This is my blog for topics of Jewish interest, named for the magazine I created in 2005. I have been writing professionally since then and now offer shidduch profile writing services that draw on my experience as a shadchan over the past few years. Note that comment moderation is on, which could keep your comment from appearing right away.
On top of everything else that you need to prepare for the
wedding, you need to prepare yourself.
Preparing yourself is not just a matter of getting your hair and nails
done but of making sure you cover all you need to know about the halachos pertaining to married
life. That’s what kallah classes are
for. The course you take prior to your
wedding should cover all aspects of what is known as taharas hamishpacha [family purity]. There are many complexities involved, so you
need to make sure to have an instructor who is thorough and clear, as well as
approachable. If you feel too shy to ask
questions, then you won’t be able to get the clarification you need. You should feel completely comfortable
talking with your teacher, and if you don’t, then you should really consider
switching. Consequently, you should
allow enough time before the wedding date both to find the right person and to
complete all the lessons.
Kallah classes may take place in groups or one-on-one. While the latter offers more individualized
attention, some of the more well-known teachers do teach in groups. I can say for myself that I took a
one-on-one, but I didn’t feel the teacher did anything differently for me than
she did with anyone else. I cannot say I
believe that one-on-one is always better, though I’m sure that some women would
feel less inhibited by the tête-à-tête than by a roomful of peers. Consider what situation you would prefer, and
then look for a teacher who matches your needs and can accommodate your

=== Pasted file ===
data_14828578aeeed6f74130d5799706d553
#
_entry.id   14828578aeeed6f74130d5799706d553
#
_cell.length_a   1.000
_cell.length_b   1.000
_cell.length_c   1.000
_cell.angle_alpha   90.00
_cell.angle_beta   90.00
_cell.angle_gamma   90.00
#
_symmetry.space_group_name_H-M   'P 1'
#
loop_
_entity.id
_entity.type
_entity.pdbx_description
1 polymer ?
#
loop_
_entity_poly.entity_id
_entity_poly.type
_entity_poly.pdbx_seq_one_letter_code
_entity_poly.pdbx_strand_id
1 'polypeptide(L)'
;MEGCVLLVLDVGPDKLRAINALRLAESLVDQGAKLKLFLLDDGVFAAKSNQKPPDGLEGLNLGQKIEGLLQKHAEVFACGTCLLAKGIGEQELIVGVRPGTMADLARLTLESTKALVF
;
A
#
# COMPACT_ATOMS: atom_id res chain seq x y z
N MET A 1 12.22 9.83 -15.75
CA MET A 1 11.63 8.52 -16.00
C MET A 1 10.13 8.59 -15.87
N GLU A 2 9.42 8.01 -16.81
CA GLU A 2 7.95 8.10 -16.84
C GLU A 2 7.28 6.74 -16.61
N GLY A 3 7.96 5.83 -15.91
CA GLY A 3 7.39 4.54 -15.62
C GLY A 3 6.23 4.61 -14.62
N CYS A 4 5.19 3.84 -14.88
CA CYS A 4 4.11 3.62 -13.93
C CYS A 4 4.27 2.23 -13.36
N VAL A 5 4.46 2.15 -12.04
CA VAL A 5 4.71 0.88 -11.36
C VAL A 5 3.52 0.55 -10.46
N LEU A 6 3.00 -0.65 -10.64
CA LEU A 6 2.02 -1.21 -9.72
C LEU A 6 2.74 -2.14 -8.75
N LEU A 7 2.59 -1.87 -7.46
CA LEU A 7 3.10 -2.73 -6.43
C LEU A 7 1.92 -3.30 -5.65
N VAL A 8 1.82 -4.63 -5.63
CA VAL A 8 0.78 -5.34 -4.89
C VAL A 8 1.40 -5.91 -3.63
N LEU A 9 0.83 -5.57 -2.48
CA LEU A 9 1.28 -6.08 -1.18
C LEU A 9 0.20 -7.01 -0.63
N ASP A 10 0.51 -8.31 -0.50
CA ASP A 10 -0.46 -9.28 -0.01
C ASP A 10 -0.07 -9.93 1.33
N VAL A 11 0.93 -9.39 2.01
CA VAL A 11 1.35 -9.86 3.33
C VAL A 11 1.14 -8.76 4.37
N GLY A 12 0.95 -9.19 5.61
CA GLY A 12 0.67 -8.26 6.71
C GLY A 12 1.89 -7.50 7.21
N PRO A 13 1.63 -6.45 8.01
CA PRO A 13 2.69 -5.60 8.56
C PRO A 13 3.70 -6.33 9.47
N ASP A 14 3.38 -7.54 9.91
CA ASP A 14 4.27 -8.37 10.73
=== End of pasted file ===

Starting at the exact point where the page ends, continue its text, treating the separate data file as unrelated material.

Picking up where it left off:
schedule. Do bear in mind that group
classes may be more economical than one-on-one sessions. But that is not an absolute rule. While most kallah instructors do charge a fee
for their services, a number of completely qualified ones also offer them leshem mitzvah. You may have to investigate a bit to get that
information, but be sure you know your instructor’s expectations for payment
before you sign up.
How do you find a kallah teacher?
You can ask your local rabbi or rebbetzin for recommendations. Your teachers from high school or seminary
may also be able to recommend someone, as may your married friends. Then there
are organizations that can provide you with names of qualified teachers. JME
(Jewish Marriage Education) is the organization of Rabbi Yirmiyahu and Tehilla Abramov that
has trained numerous kallah teachers in its standardized approach. It has the endorsements of
well-known rabbis. For more information about JME see .jewishfamily.org
For those who prefer an approach that offers less hashakafa [perspective] and more
clinical substance have another option.
The yoatzot are women who have
been trained by Nishmat’s program, overseen by Rabbi Yehuda HerzlHenkin. Their information tends to be more
biologically precise and thorough, touching on issues that are usually skipped
over by others. Visit their website http://www.yoetzet.orgto learn more about what they
offer and to see various questions and answers online. You can also submit your
While you’re looking for a
teacher for yourself, be sure that your chasson is also finding someone to
teach him all that he needs to know, too.
It is crucial that a chasson understands the halachos of taharas hamispacha, for he also has to
be aware of the timing and behavioral guides.
Ignorance is not bliss and can actually lead to serious problems in this
instance. If he does not have access to
someone through his shul or yeshiva, ask your kallah teacher for a
recommendation for a chasson instructor.